Cucumber offerings in the supermarket are so limited that until the boom in farmers' markets it was easy to suppose that there were only two or three varieties. In fact, there are dozens of dozens, wonderfully different in shape, color, and flavor. We planted a couple of varieties for fresh eating—few summer vegetables are as refreshing as a crispy cuke—and some little ones for pickling. When choosing a pickling cuke, go for one that's small enough to fit whole in a jar; gherkins are ideal.
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White Wonder Cucumbers
Also known as Albino, Ivory King, and Jack Frost, this cucumber is distinguished by its pale skin. Harvest young for thinner skin and crisp flesh.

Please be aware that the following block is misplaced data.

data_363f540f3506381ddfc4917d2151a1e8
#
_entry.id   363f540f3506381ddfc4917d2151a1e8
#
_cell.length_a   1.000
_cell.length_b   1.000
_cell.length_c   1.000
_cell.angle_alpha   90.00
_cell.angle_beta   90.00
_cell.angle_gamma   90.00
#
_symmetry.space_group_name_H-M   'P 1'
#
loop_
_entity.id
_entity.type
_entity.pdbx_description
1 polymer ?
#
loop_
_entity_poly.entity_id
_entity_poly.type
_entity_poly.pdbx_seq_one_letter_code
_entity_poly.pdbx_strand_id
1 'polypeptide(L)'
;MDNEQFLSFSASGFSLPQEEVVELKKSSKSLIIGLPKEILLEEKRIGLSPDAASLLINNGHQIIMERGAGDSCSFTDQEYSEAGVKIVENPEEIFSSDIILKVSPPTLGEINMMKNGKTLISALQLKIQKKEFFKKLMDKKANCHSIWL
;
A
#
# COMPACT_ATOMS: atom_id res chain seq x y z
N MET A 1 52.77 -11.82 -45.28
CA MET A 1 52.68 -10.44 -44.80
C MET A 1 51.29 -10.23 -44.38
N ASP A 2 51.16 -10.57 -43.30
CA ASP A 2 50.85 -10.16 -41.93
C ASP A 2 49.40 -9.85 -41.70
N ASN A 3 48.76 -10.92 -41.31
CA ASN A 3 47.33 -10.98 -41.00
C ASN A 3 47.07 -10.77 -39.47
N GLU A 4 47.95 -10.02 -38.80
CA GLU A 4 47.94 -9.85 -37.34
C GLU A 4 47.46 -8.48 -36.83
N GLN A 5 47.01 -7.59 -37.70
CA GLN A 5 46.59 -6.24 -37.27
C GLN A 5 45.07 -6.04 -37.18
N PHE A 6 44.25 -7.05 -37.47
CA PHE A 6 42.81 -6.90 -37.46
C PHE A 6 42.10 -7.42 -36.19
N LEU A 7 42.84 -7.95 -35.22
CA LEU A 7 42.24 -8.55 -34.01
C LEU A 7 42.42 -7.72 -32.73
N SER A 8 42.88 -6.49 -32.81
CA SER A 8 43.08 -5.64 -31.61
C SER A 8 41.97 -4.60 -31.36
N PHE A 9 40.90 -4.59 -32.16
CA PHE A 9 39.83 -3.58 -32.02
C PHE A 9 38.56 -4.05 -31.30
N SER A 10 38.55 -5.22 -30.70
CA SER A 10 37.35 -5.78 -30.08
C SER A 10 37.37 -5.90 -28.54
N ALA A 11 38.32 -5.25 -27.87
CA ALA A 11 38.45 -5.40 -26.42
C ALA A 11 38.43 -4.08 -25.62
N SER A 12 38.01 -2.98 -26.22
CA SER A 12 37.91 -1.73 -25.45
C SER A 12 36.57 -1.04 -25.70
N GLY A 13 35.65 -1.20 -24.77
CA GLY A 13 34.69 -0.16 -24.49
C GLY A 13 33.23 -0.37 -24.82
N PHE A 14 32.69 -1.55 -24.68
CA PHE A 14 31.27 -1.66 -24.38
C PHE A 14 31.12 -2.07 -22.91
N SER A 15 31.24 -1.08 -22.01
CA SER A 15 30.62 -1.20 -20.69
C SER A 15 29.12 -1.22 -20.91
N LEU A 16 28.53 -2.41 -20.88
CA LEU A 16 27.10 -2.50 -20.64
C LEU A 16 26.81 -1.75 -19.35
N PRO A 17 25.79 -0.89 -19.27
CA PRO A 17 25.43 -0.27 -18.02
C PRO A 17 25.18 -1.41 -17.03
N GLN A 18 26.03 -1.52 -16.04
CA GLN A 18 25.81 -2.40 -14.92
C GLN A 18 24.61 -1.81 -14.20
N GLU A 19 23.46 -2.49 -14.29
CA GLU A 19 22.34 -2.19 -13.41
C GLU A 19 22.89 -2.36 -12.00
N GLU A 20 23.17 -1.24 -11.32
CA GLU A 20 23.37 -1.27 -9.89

Gold Standard Cucumbers
The yellow flesh offers as much as 5 times the beta-carotene of other cuke varieties. It's an excellent choice for both pickling and eating fresh.
The unique shape lends itself to dramatic presentations as a pickle on charcuterie boards. Pick young, as gherkins grow spinier as they mature.
Straight Eight Cucumbers
The quintessential cuke. The variety is foolproof for novice gardeners; true to their name, they grow straight. Classic dill pickle material.